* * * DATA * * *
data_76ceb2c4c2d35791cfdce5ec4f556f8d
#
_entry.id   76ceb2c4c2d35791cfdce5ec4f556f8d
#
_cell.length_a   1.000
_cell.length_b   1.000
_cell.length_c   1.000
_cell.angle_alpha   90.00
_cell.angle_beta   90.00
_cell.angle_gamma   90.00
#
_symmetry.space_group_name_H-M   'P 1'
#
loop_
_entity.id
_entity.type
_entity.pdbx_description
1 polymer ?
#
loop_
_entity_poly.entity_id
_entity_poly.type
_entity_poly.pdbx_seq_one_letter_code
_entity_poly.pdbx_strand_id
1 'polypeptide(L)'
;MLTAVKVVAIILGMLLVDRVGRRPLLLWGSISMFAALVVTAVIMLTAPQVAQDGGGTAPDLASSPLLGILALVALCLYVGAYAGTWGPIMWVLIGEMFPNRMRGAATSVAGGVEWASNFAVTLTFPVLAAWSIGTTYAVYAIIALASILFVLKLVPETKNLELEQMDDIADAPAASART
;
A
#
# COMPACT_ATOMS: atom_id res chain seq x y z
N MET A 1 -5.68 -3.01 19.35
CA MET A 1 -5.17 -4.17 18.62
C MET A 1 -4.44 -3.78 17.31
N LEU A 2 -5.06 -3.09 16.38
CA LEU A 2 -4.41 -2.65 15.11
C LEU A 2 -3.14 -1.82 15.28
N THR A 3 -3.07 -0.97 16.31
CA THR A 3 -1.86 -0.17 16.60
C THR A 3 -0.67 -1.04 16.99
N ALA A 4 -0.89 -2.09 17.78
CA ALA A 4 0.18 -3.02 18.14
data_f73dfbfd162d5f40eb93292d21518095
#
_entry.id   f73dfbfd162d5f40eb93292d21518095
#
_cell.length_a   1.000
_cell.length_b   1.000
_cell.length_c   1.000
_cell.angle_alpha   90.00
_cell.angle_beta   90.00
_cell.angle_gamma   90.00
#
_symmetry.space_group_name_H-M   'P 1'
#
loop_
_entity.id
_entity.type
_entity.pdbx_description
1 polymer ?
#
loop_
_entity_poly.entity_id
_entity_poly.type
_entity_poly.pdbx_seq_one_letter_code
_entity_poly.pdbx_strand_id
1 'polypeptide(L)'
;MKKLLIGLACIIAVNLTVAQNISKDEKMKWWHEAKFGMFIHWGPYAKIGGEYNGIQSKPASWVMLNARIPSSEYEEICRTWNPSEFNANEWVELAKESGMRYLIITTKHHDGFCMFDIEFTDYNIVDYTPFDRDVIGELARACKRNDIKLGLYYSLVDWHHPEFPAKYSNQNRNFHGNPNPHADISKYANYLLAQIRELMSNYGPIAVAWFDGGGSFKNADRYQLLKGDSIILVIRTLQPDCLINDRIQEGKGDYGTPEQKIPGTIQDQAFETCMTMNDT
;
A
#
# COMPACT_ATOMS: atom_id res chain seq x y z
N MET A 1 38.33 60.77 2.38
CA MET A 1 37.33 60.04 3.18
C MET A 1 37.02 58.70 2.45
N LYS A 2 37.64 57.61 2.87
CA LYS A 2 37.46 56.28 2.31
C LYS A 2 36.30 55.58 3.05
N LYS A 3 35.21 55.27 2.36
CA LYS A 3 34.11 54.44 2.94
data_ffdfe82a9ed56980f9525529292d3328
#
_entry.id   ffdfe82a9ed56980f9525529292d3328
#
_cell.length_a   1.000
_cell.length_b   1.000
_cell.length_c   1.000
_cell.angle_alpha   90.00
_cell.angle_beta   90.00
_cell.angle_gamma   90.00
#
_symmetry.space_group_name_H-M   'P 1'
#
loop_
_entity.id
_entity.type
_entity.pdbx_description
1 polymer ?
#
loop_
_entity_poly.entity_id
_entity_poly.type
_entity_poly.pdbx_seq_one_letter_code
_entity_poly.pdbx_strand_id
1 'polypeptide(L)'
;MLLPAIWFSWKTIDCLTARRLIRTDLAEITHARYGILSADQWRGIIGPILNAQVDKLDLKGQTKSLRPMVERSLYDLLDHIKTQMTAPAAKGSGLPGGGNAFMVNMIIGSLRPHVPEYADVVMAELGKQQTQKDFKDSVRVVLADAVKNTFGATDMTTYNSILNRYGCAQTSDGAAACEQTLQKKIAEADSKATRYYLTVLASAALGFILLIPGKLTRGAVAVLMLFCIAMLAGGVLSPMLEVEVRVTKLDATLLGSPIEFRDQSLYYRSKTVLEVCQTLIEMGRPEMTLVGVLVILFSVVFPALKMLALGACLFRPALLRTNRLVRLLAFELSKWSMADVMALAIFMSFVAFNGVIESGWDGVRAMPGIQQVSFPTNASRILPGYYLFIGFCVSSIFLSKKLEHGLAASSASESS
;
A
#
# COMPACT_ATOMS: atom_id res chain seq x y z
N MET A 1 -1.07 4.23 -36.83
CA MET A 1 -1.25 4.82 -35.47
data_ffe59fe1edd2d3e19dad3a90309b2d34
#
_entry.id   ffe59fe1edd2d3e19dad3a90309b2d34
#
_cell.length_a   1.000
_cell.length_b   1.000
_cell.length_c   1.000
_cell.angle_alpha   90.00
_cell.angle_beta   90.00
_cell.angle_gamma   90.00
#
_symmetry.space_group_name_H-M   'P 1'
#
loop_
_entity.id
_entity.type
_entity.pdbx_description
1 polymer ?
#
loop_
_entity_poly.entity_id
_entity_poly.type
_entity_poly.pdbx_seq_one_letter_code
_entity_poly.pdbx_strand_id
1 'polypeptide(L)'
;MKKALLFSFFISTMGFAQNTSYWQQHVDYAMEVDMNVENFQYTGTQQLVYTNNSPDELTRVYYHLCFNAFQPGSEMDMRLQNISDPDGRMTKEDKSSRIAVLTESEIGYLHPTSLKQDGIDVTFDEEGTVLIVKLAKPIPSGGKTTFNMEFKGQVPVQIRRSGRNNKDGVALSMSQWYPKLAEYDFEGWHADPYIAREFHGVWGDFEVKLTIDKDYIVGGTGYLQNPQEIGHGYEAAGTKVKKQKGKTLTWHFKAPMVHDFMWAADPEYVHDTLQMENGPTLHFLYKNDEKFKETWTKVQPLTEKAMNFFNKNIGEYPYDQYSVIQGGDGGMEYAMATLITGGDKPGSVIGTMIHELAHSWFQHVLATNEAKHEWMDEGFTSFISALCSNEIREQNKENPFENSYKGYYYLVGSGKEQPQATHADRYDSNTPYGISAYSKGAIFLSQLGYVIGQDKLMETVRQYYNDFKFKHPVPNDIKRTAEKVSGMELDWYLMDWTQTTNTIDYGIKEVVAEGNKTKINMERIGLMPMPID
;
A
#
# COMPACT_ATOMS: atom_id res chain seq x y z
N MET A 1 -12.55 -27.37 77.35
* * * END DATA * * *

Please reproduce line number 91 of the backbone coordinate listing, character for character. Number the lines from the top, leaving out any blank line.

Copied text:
_symmetry.space_group_name_H-M   'P 1'